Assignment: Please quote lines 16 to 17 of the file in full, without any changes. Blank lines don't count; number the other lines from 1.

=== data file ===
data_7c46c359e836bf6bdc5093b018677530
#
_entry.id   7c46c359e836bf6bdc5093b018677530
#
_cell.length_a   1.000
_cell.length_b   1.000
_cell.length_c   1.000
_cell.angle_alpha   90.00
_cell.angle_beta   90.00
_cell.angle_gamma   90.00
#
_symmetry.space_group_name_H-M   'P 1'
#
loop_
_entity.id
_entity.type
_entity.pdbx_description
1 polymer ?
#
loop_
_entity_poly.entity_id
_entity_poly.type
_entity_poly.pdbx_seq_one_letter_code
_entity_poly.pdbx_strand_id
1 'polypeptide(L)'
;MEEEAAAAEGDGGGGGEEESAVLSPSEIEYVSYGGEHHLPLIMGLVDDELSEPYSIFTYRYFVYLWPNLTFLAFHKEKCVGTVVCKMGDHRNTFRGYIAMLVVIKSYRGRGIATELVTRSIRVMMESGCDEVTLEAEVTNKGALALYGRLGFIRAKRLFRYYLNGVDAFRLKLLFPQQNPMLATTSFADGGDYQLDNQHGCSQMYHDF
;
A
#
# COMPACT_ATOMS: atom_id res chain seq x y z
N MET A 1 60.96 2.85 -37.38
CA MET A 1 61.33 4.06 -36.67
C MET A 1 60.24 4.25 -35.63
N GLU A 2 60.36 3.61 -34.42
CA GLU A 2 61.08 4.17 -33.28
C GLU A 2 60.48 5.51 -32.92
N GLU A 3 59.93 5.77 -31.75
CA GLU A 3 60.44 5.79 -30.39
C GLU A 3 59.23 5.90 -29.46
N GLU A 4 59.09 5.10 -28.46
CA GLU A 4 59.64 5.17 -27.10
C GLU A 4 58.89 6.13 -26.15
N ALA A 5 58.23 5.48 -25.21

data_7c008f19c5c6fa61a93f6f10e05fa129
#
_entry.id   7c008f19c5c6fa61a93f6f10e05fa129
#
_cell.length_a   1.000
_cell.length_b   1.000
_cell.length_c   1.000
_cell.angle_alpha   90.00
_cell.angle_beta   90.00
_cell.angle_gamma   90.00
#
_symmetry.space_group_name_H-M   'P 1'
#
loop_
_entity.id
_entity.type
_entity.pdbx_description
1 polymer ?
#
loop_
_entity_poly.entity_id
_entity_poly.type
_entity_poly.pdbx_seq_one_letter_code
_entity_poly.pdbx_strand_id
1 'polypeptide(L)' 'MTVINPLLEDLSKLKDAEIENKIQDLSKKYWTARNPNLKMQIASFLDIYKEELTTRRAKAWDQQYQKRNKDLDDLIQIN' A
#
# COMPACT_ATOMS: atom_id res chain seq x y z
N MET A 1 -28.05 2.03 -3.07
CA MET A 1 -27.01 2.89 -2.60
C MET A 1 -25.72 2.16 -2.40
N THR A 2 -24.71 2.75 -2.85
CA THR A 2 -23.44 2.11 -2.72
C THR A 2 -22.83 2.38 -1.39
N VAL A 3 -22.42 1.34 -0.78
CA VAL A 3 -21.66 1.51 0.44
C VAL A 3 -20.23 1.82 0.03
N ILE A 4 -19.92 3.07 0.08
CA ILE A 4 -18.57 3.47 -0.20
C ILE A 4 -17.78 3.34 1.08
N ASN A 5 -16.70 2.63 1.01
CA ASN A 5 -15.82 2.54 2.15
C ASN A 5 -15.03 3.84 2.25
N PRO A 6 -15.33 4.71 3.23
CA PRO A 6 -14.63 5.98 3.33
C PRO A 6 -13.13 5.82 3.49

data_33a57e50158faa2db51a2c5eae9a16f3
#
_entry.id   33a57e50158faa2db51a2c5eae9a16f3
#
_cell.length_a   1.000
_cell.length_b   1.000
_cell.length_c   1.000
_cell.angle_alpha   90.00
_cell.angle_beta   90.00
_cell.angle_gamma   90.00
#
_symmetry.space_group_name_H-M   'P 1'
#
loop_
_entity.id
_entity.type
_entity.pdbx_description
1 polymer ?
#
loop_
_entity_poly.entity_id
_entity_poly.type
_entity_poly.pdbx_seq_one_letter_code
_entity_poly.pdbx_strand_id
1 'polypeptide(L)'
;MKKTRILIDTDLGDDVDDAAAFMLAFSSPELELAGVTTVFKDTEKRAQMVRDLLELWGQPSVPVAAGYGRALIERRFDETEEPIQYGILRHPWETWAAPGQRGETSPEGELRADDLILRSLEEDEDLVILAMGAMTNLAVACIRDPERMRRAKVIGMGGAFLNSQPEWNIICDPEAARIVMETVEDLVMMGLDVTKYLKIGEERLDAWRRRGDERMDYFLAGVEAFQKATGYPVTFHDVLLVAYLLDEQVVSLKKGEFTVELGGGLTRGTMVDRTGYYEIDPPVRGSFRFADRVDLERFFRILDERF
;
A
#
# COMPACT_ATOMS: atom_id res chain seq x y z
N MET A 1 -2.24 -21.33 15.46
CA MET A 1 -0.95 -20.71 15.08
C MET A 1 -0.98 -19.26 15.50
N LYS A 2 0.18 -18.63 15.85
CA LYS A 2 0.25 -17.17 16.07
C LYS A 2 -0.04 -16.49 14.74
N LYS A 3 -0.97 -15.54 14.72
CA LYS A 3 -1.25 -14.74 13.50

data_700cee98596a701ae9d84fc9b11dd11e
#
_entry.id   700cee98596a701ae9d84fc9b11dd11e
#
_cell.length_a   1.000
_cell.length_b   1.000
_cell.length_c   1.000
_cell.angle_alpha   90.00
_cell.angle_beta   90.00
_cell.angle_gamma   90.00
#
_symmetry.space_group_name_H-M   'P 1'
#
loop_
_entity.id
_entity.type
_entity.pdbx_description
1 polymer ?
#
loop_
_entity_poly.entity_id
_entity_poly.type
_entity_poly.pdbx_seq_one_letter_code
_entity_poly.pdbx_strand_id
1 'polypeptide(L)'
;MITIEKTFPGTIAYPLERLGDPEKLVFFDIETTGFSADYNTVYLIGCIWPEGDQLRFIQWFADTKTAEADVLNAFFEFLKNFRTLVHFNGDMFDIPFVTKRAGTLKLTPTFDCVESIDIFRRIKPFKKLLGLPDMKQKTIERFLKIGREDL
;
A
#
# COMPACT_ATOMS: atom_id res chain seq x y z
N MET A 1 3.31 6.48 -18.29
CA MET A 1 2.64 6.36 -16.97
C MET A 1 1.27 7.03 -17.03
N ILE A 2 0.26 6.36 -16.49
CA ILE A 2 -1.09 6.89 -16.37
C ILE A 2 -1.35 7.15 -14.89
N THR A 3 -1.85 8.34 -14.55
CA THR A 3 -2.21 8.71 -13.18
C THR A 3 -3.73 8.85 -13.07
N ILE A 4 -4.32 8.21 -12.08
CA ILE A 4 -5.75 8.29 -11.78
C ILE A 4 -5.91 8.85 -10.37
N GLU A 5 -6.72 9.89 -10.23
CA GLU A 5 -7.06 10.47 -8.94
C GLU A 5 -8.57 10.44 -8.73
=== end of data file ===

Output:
_entity.type
_entity.pdbx_description